The Maryland Commission on Condominiums is expected to propose legislation that will help solve problems with new condominiums, but the legislation would probably not apply retroactively to existing units, the chairman of the commission said this week.
Chairman Richard Arkin, interviewed at the fifth in a series of six hearings on condominium problems in the state, said the hearings have been "very helpful." Thirty people attended the hearing Wednesday night in Greenbelt.
Commission member Roy Schiller said the hearings have pointed to two types of problems - those arising when a condominium is first developed, and those occurring later, after all the units have been sold. He said the commission hopes to help condominiums "get off the ground right." Helping people get along with each other once the condominium is established is quite another problem, he noted.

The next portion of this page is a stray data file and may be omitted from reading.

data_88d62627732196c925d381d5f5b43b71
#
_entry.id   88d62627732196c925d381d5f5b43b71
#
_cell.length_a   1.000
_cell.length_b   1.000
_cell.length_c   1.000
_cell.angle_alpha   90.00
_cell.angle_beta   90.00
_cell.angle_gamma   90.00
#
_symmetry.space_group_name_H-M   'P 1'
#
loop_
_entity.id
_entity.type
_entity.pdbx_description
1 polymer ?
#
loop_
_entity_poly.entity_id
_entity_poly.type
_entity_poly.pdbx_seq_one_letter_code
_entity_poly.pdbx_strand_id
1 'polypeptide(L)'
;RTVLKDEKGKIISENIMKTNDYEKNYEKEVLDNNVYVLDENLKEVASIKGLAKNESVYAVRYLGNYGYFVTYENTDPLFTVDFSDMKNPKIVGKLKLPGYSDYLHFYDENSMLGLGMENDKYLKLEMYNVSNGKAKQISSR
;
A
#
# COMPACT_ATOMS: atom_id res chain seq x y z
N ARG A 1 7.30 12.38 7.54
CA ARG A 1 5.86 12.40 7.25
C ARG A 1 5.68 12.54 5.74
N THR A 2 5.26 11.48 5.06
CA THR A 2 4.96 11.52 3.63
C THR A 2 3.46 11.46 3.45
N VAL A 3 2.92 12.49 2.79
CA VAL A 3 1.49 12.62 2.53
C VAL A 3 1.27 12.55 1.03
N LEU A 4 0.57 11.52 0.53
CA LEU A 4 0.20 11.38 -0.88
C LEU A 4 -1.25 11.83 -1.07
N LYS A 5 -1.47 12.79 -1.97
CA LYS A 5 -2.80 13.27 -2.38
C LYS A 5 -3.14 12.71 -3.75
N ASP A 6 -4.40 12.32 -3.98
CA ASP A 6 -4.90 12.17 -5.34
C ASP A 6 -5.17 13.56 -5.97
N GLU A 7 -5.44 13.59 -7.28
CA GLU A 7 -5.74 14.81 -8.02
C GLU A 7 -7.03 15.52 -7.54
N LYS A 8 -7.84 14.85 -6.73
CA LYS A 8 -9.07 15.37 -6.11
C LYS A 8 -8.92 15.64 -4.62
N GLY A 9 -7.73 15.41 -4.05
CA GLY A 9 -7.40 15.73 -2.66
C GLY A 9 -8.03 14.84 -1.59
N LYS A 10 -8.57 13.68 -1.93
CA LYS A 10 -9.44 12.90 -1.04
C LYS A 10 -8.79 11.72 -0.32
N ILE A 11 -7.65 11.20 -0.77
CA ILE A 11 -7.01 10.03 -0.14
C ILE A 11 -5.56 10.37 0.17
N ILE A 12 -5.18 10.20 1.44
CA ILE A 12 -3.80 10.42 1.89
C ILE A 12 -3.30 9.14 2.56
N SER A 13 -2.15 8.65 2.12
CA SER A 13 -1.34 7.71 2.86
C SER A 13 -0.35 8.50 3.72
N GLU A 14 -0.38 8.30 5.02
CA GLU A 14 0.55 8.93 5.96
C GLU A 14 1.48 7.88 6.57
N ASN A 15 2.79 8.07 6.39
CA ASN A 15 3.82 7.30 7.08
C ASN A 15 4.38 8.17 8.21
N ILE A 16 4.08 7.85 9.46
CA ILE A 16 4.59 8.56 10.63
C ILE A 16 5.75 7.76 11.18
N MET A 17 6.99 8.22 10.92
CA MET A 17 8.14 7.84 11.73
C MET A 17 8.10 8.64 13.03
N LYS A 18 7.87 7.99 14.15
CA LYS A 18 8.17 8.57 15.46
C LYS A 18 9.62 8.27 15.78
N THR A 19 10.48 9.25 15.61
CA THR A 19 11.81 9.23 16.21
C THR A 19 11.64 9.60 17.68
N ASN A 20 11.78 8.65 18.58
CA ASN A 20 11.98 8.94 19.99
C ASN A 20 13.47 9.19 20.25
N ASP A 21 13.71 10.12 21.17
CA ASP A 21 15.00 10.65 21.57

Many of the speakers at the hearing were directors of their condominium associations, and they spoke of the difficulty in enforcing the association's rules on all the condominium unit owners. The rules can govern such things as the ownership of pets and the use of major applicances.
James McIntyre, president of the National Capital Condominium Federation, suggested that the commission recommend to the Maryland legislature that a special court be set up to deal with condominium problems. A condominium board has no power to enforce its bylaws "except to go to the courts, which costs a lot of money," another speaker said.
The commission also heard complaints about Maryland laws now covering condominium associations, laws that require a majority of a condominium building's co-owners to approve certain actions. That requrement has made associations' annual meetings "a joke," one person said, because a majority never shows up at the meetings.
Many speakers also said there was a need for more stringent financial disclosure requirements for condominium sales, especially for the sale of an unit to a second owner.
The commission will hold its last hearing at 7:30 p.m. Wednesday in the Legislative Services Building in Annapolis. Written comments may be sent to the commission at P.O. Box 6278, Aspen Hill 20906.